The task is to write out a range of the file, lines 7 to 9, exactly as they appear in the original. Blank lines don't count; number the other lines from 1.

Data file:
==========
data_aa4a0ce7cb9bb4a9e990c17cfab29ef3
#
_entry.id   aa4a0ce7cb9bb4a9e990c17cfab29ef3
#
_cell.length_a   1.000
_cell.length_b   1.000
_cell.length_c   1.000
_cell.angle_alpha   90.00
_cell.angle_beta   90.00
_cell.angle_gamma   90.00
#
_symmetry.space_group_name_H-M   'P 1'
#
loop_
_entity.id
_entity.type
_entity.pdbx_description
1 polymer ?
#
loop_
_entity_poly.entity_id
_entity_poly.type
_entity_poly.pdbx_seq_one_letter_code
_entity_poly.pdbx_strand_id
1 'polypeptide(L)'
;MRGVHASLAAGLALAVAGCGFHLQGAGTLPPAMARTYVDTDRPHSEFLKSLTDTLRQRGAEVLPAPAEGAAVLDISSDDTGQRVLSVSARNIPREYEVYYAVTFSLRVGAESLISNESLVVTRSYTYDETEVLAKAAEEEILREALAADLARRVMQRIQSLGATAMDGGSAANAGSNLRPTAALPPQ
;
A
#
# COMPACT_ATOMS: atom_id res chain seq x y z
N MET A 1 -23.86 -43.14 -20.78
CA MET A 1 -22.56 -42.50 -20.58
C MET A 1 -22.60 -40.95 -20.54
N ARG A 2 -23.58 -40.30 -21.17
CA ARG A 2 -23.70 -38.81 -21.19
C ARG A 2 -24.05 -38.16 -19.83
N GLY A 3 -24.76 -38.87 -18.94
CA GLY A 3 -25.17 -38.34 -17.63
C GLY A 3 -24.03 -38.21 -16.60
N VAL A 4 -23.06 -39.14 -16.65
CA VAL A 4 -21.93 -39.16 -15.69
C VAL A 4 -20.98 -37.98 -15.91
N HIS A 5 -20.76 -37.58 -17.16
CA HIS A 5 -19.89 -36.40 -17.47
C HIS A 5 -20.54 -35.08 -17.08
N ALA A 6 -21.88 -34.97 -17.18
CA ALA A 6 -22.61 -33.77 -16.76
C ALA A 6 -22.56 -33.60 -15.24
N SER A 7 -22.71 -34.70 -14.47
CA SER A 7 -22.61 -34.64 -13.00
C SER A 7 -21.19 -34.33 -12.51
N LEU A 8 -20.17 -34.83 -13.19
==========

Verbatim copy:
_cell.length_c   1.000
_cell.angle_alpha   90.00
_cell.angle_beta   90.00